People can give you advice on these forums all day, but it's really about what works for you and what the seller will accept. Typically, owner finance deals come with a down payment and an interest rate that is a bit above market. That said, maybe the seller is interested in unique terms? Why not come up with a scenario that you really like and propose it to the seller and ask for feedback?
Whichever way you decide, acquiring a residential investment property (non-homestead, 1-4 units) will require 25% equity in today's markets.
Seller Financing works great if you need to build up reserves for that 25% or if you can add value/improvements to the property before obtaining traditional financing.
Most often, sellers who carry the loan want to reduce or delay their taxes for another year, so sell the owner on that benefit.
Ultimately, the seller wants to take the money and go, so be sure to listen to his reasons why they may want to carry the note shorter than you'd prefer.
WOuld love to hear how this deal concludes!
@Isaiah Moch The beauty of owner financing is you get to determine your own terms and negotiate something that works for both sides. From the perspective of a note investor we prefer to see notes amortizing so the payor (you in this situation) has built up some equity when it comes time to refinance and pay the balloon. This also helps the seller have a note that can be sold or liquidated on the secondary market (if they don't want to wait to get paid off). I also understand the need to preserve cash flow so as @Corby Goade mentioned it's really about what works for you and the seller.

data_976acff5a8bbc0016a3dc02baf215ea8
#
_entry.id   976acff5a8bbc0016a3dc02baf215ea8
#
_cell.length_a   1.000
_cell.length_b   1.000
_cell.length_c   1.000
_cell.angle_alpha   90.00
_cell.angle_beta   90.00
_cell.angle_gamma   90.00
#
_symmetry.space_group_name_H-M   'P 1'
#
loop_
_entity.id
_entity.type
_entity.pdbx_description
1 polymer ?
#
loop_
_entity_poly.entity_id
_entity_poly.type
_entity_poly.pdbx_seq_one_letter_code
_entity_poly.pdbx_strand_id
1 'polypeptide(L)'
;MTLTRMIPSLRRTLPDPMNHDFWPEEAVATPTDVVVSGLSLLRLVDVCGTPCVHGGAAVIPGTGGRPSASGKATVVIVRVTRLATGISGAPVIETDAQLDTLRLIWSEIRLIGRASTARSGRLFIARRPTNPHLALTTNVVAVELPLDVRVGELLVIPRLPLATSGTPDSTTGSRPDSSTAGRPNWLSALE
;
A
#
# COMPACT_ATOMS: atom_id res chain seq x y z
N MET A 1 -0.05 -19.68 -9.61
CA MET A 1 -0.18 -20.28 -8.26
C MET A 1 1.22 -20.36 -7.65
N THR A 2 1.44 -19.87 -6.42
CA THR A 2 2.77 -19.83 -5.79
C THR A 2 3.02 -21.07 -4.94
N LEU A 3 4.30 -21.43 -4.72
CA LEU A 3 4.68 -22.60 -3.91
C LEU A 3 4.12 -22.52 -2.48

You might also want to consider putting a first right of refusal into the note so that you as the payor have the right to cash out the note at a discount should the seller ever decide to sell the note. I've bought properties with owner financing and was able to pay them off early with other financing and get the seller to give me a discount. Most notes are sold at a discount so you might as well at least have the option to take advantage of it should finances allow at that time.
My experience w seller financing is they want a higher rate than a traditional lender, and they want more income than int only, so you'll need an amortized payment. In exchange, you may be able to get away w less down. They also like to see some principal reduction. In my case, a retiree who wanted monthly income bc interest on CDs was so low. Also for tax reasons. Why would your non- mortgage expenses be almost 1k on a 150k property? Seems high, but maybe I'm missing something.